Rule Will Not Deliver Pollution Reductions Needed to Protect Public Health, But Better Than Stalled Legislative Scheme to Weaken Law, Says NRDC

Statement by John Walke, NRDC Senior Attorney

WASHINGTON (March 10, 2005) -- Today the Environmental Protection Agency issued a rule requiring 28 states and the District of Columbia to reduce power plant pollution that causes deadly soot, asthma-inducing smog and acid rain. The agency describes the rule as an effort to help many of the hundreds of counties that have unsafe air pollution levels meet Clean Air Act air quality deadlines.

The agency is finalizing this new rule a day after the Senate Environment and Public Works Committee rejected a bill that would have slowed the pace of pollution cleanup, postponed Clean Air Act air quality deadlines by as long as a decade, and eliminated critical tools to protect public health.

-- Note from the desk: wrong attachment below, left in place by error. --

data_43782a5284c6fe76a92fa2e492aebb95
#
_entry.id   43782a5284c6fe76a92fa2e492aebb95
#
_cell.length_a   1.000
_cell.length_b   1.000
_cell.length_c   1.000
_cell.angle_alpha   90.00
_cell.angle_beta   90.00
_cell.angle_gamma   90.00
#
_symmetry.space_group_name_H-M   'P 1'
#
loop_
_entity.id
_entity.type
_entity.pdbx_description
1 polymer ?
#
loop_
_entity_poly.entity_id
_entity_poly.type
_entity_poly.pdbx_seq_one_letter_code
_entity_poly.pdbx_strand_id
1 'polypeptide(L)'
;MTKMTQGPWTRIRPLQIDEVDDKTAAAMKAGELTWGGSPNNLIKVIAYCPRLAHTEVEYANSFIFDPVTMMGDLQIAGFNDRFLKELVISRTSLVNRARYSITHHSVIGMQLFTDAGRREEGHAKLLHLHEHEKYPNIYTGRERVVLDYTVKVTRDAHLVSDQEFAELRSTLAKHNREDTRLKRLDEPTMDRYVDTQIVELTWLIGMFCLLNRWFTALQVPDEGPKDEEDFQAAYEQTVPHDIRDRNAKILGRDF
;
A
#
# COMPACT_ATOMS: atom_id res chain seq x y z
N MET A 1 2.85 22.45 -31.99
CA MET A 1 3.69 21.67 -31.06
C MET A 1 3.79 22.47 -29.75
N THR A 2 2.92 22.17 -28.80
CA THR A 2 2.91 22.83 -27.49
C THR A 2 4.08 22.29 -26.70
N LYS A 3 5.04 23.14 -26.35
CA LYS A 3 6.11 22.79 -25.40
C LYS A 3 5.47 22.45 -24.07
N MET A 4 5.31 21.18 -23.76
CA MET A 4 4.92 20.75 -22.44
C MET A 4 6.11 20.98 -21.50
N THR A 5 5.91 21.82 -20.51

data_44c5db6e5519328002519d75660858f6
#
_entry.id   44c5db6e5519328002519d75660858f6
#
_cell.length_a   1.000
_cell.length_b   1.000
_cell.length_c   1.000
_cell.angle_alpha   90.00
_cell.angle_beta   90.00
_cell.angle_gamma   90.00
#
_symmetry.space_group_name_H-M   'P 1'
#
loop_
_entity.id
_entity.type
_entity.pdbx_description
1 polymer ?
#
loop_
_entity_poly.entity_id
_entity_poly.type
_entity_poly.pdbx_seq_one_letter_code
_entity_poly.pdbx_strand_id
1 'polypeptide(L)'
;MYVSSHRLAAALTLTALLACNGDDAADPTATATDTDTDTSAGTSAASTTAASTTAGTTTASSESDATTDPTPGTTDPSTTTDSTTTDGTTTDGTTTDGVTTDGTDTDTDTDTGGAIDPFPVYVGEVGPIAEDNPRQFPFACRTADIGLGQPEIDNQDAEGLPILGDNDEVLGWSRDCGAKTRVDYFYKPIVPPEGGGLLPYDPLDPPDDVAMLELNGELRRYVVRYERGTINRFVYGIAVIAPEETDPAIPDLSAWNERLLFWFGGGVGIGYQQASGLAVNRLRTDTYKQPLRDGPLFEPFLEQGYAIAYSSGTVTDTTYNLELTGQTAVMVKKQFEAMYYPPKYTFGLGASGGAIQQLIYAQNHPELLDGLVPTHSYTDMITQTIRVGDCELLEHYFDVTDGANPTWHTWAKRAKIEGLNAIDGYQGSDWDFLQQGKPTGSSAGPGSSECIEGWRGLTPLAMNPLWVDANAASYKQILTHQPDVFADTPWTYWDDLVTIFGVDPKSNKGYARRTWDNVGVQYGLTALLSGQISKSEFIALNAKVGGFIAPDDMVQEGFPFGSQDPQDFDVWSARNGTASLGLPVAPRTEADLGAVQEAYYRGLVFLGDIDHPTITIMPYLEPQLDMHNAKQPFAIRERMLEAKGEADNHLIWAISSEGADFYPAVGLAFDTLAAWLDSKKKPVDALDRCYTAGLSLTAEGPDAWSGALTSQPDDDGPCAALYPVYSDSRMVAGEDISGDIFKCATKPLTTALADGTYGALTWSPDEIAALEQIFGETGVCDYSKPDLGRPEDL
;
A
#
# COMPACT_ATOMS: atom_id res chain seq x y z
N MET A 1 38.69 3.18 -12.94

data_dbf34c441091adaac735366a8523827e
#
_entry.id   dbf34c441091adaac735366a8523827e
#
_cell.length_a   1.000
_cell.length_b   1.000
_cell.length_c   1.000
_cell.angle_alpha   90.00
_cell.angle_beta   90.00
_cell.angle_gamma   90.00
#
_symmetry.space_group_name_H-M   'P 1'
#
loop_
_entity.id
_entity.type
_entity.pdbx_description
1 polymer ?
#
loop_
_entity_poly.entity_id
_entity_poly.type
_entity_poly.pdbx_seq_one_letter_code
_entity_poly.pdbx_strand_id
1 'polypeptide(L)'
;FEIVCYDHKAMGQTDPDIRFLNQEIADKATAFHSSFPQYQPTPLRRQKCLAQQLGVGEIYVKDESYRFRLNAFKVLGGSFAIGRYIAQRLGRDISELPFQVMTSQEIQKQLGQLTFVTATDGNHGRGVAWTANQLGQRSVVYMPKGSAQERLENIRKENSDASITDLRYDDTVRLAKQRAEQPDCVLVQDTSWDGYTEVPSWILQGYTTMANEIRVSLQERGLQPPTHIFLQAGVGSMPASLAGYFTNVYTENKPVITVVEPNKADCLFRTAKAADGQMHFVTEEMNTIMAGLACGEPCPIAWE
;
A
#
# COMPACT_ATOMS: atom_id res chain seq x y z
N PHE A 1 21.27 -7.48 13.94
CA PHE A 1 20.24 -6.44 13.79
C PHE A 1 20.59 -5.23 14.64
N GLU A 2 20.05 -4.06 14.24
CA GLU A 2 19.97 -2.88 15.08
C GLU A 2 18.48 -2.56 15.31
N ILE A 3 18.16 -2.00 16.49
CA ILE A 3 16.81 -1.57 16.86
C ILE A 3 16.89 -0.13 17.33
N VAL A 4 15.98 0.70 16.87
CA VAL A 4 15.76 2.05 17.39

Next week, EPA will issue a rule addressing power plant mercury pollution under a settlement agreement with NRDC (Natural Resources Defense Council) requiring the rule by March 15.

Below is a statement by John Walke, NRDC's clean air project director:

"By finally taking this long overdue step today, the EPA is confirming that power plant pollution is a major threat to public health and that significant cleanup is necessary. The agency also is recognizing that the power industry can afford to clean up its pollution, and that the public health benefits vastly outweigh the costs.

"Unfortunately, under today's rule, more than 31 million Americans still will be breathing unsafe levels of deadly soot and asthma-inducing smog a decade from now, even though pollution-control technology companies have told EPA they can achieve deeper pollution cuts sooner. Since EPA's new rule alone will not provide healthy air across the entire country, many states will have to require additional, more expensive cleanup to protect their residents.

"Worse, we expect EPA to use today's rule as cover to let power plants continue to spew excessive amounts of mercury and other toxic pollution for at least a decade longer than the Clean Air Act allows. The agency will be announcing that rule next week."